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Teen Dating Violence Demonstration Projects 

Project Goal

The purpose of the Teen Dating Violence Demonstration Projects is to build capacity of domestic violence organizations in integrating promising strategies for domestic violence (DV) and teen dating violence (TDV) primary prevention into comprehensive community-based prevention initiatives. 

Project Description and Key Functions

The California Department of Public Health, Violence Prevention Unit initiated the funding of six (6) Teen Dating Violence Demonstration Projects with a grant period of January 2010 through December 2013.  The priority audience selected for the demonstration projects was youth, ages 11-18, with a strong focus on middle school aged youth.  The rationale for focusing on this age group is based on several important research findings: (1) the perpetration of dating violence (both physical and sexual violence) is a risk factor for perpetrating violence against women in the future and so its prevention represents an important opportunity to reduce levels of intimate partner and sexual violence (IPV/SV) across the life course; (2) exposure to dating violence and subsequent intimate partner and sexual violence has important and significant effects on the mental and physical health of girls and women; (3) there is a developing evidence base for prevention of dating violence that can be built upon and improved to address this important problem; and 4) middle school is an important period of adolescent development leading to dating and intimate relationships.

TDV Demonstration Project grantees are required to: (1) participate in intensive technical assistance and training with state and national experts on primary prevention strategies; and (2) implement a promising strategy in their community and collaborate with CDPH/VPU in the formal documentation and evaluation of their project, including the development of project case studies.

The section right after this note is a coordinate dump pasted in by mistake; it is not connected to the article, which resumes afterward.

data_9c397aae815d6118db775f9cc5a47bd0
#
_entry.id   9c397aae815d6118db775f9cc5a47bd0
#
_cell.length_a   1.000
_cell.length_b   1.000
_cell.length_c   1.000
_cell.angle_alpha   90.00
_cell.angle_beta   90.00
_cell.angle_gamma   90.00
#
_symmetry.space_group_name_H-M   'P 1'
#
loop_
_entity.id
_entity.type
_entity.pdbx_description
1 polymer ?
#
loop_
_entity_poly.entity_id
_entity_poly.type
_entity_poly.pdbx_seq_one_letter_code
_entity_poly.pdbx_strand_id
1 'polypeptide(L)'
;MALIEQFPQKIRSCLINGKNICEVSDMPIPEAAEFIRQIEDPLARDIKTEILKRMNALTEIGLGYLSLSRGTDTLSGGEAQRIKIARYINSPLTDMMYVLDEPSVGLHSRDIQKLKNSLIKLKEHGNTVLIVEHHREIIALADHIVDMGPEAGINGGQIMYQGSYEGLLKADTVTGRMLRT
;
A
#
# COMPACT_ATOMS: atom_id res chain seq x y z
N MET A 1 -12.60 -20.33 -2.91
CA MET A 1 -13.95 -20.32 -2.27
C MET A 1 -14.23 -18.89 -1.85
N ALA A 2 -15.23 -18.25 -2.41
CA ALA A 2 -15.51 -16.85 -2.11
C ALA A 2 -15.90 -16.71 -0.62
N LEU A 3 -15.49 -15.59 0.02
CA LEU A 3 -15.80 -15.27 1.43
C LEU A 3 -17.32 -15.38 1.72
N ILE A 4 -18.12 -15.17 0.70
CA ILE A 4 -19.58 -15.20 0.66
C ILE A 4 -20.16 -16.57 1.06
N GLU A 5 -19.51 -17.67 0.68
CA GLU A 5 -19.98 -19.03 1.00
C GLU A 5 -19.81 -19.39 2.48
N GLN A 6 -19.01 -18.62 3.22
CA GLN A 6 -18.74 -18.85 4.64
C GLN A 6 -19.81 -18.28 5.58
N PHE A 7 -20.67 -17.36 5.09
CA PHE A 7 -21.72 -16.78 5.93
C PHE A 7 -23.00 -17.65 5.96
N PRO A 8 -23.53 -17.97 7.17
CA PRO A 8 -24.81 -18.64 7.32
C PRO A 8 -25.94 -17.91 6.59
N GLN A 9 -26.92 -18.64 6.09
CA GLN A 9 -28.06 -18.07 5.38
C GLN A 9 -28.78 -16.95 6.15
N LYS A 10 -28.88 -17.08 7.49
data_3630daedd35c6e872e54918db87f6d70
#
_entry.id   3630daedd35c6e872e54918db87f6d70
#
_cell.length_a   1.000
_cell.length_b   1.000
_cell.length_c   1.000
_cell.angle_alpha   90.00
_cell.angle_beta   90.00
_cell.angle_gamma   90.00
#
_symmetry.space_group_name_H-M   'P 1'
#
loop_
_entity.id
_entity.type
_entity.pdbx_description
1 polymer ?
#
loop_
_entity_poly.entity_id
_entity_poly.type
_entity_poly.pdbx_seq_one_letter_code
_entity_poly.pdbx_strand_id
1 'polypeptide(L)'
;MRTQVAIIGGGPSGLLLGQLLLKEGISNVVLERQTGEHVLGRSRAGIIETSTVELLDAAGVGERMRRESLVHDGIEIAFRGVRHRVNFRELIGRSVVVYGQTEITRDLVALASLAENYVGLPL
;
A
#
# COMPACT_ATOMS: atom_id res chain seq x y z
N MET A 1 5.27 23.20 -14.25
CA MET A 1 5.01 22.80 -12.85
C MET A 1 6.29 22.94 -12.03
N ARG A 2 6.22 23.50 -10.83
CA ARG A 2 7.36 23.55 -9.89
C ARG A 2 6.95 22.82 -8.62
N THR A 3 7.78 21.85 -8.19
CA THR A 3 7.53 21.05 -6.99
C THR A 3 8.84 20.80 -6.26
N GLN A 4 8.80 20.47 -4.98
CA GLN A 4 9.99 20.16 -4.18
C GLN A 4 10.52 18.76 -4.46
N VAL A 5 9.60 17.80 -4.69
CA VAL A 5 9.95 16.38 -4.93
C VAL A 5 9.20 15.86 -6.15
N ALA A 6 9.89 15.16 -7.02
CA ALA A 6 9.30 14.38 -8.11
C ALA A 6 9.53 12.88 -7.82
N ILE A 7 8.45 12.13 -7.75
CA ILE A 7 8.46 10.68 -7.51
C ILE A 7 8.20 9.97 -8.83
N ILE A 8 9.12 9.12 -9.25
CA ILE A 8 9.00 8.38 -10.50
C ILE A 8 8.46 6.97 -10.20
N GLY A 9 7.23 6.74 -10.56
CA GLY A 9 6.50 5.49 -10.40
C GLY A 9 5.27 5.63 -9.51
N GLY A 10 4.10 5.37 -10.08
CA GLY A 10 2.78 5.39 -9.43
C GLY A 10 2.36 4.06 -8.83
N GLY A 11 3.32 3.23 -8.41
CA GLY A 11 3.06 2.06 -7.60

The promising strategies currently being implemented and evaluated by grantees are outlined below:

·       Promoting Gender Respect develops leadership skills of middle school aged boys to respond to and prevent gendered bullying and sexual and dating violence, including model approaches in bystander intervention.  This is implemented through a 6-8 week session curriculum, linked with community activities.  To support the leadership skill-building, additional strategies of partnering with organizations and engaging influential adults create a comprehensive approach for prevention.

·       Close to Home uses a community mobilization strategy that engages youth, adults, and organizational leaders to implement local prevention strategies to prevent domestic and teen dating violence.  This includes: building a strong, active network of community members and organizations committed to fostering community-wide responsibility for domestic and teen dating violence; developing local leadership to identify, develop, and implement prevention projects; and transforming environmental factors and social norms to prevent initial perpetration of domestic and teen dating violence.

·       GroundSpark/Respect for All seeks to create inclusive, bias- and violence-free schools and communities by providing media tools, support, and training to youth, educators, and youth service providers.  Demonstration projects employ a comprehensive set of resources within a middle school and community setting, including award-winning documentary films, curriculum guides, and professional development workshops that train teachers and service providers to use films and materials with young people to address social norms perpetuating domestic and teen dating violence.

For additional information, see the links below, or contact Nancy Bagnato, MPH, at nancy.bagnato@cdph.ca.gov.

 
 
Last modified on: 4/23/2012 9:28 AM